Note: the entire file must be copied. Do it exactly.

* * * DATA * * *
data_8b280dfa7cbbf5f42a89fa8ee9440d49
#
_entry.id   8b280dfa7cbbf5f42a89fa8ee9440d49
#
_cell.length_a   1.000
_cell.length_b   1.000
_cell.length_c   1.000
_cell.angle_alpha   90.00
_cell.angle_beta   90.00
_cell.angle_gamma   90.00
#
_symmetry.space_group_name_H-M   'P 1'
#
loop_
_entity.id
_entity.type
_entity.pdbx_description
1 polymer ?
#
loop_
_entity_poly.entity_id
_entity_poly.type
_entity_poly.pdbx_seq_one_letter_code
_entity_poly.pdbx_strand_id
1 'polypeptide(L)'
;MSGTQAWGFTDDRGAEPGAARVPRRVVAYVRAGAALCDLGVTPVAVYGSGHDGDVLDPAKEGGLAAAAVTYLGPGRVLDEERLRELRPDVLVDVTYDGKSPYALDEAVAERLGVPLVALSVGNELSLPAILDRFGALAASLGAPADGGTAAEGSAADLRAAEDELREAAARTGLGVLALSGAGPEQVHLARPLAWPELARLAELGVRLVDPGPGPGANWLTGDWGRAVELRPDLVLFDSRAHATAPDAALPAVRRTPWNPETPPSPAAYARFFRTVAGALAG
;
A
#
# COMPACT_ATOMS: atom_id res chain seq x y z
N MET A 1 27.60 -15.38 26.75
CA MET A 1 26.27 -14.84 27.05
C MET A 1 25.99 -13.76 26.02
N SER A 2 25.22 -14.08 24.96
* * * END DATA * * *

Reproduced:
data_8b280dfa7cbbf5f42a89fa8ee9440d49
#
_entry.id   8b280dfa7cbbf5f42a89fa8ee9440d49
#
_cell.length_a   1.000
_cell.length_b   1.000
_cell.length_c   1.000
_cell.angle_alpha   90.00
_cell.angle_beta   90.00
_cell.angle_gamma   90.00
#
_symmetry.space_group_name_H-M   'P 1'
#
loop_
_entity.id
_entity.type
_entity.pdbx_description
1 polymer ?
#
loop_
_entity_poly.entity_id
_entity_poly.type
_entity_poly.pdbx_seq_one_letter_code
_entity_poly.pdbx_strand_id
1 'polypeptide(L)'
;MSGTQAWGFTDDRGAEPGAARVPRRVVAYVRAGAALCDLGVTPVAVYGSGHDGDVLDPAKEGGLAAAAVTYLGPGRVLDEERLRELRPDVLVDVTYDGKSPYALDEAVAERLGVPLVALSVGNELSLPAILDRFGALAASLGAPADGGTAAEGSAADLRAAEDELREAAARTGLGVLALSGAGPEQVHLARPLAWPELARLAELGVRLVDPGPGPGANWLTGDWGRAVELRPDLVLFDSRAHATAPDAALPAVRRTPWNPETPPSPAAYARFFRTVAGALAG
;
A
#
# COMPACT_ATOMS: atom_id res chain seq x y z
N MET A 1 27.60 -15.38 26.75
CA MET A 1 26.27 -14.84 27.05
C MET A 1 25.99 -13.76 26.02
N SER A 2 25.22 -14.08 24.96